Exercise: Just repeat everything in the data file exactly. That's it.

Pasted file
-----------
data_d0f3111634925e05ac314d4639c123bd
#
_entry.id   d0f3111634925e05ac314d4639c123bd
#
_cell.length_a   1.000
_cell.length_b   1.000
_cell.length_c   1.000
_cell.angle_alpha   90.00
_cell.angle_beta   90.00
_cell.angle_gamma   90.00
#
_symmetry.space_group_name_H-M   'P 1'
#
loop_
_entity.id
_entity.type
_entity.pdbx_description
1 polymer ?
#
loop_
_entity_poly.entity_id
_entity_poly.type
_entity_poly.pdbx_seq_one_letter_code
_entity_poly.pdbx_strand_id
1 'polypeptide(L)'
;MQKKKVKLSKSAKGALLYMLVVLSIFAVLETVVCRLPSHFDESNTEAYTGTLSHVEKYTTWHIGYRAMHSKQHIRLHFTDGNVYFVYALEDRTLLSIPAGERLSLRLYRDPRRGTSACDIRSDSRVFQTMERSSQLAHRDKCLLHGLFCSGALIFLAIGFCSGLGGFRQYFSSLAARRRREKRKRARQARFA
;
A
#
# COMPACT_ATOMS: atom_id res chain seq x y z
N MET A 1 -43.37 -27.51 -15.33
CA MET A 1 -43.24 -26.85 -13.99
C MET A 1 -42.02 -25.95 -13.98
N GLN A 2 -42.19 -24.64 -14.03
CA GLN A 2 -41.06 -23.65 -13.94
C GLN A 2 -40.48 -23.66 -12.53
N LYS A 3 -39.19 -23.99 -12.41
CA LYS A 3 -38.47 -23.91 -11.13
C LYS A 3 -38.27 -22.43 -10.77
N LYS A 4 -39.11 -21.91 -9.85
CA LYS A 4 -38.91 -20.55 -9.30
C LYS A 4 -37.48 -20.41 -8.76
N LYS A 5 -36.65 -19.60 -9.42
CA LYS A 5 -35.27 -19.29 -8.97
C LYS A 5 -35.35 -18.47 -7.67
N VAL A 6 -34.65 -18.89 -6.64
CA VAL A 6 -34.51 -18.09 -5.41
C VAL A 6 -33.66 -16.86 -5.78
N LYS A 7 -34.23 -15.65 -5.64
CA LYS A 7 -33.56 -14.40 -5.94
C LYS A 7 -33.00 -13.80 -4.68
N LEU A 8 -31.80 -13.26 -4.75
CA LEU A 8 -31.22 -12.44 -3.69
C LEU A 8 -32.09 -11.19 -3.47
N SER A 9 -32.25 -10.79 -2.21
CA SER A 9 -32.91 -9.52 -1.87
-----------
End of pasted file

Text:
data_d0f3111634925e05ac314d4639c123bd
#
_entry.id   d0f3111634925e05ac314d4639c123bd
#
_cell.length_a   1.000
_cell.length_b   1.000
_cell.length_c   1.000
_cell.angle_alpha   90.00
_cell.angle_beta   90.00
_cell.angle_gamma   90.00
#
_symmetry.space_group_name_H-M   'P 1'
#
loop_
_entity.id
_entity.type
_entity.pdbx_description
1 polymer ?
#
loop_
_entity_poly.entity_id
_entity_poly.type
_entity_poly.pdbx_seq_one_letter_code
_entity_poly.pdbx_strand_id
1 'polypeptide(L)'
;MQKKKVKLSKSAKGALLYMLVVLSIFAVLETVVCRLPSHFDESNTEAYTGTLSHVEKYTTWHIGYRAMHSKQHIRLHFTDGNVYFVYALEDRTLLSIPAGERLSLRLYRDPRRGTSACDIRSDSRVFQTMERSSQLAHRDKCLLHGLFCSGALIFLAIGFCSGLGGFRQYFSSLAARRRREKRKRARQARFA
;
A
#
# COMPACT_ATOMS: atom_id res chain seq x y z
N MET A 1 -43.37 -27.51 -15.33
CA MET A 1 -43.24 -26.85 -13.99
C MET A 1 -42.02 -25.95 -13.98
N GLN A 2 -42.19 -24.64 -14.03
CA GLN A 2 -41.06 -23.65 -13.94
C GLN A 2 -40.48 -23.66 -12.53
N LYS A 3 -39.19 -23.99 -12.41
CA LYS A 3 -38.47 -23.91 -11.13
C LYS A 3 -38.27 -22.43 -10.77
N LYS A 4 -39.11 -21.91 -9.85
CA LYS A 4 -38.91 -20.55 -9.30
C LYS A 4 -37.48 -20.41 -8.76
N LYS A 5 -36.65 -19.60 -9.42
CA LYS A 5 -35.27 -19.29 -8.97
C LYS A 5 -35.35 -18.47 -7.67
N VAL A 6 -34.65 -18.89 -6.64
CA VAL A 6 -34.51 -18.09 -5.41
C VAL A 6 -33.66 -16.86 -5.78
N LYS A 7 -34.23 -15.65 -5.64
CA LYS A 7 -33.56 -14.40 -5.94
C LYS A 7 -33.00 -13.80 -4.68
N LEU A 8 -31.80 -13.26 -4.75
CA LEU A 8 -31.22 -12.44 -3.69
C LEU A 8 -32.09 -11.19 -3.47
N SER A 9 -32.25 -10.79 -2.21
CA SER A 9 -32.91 -9.52 -1.87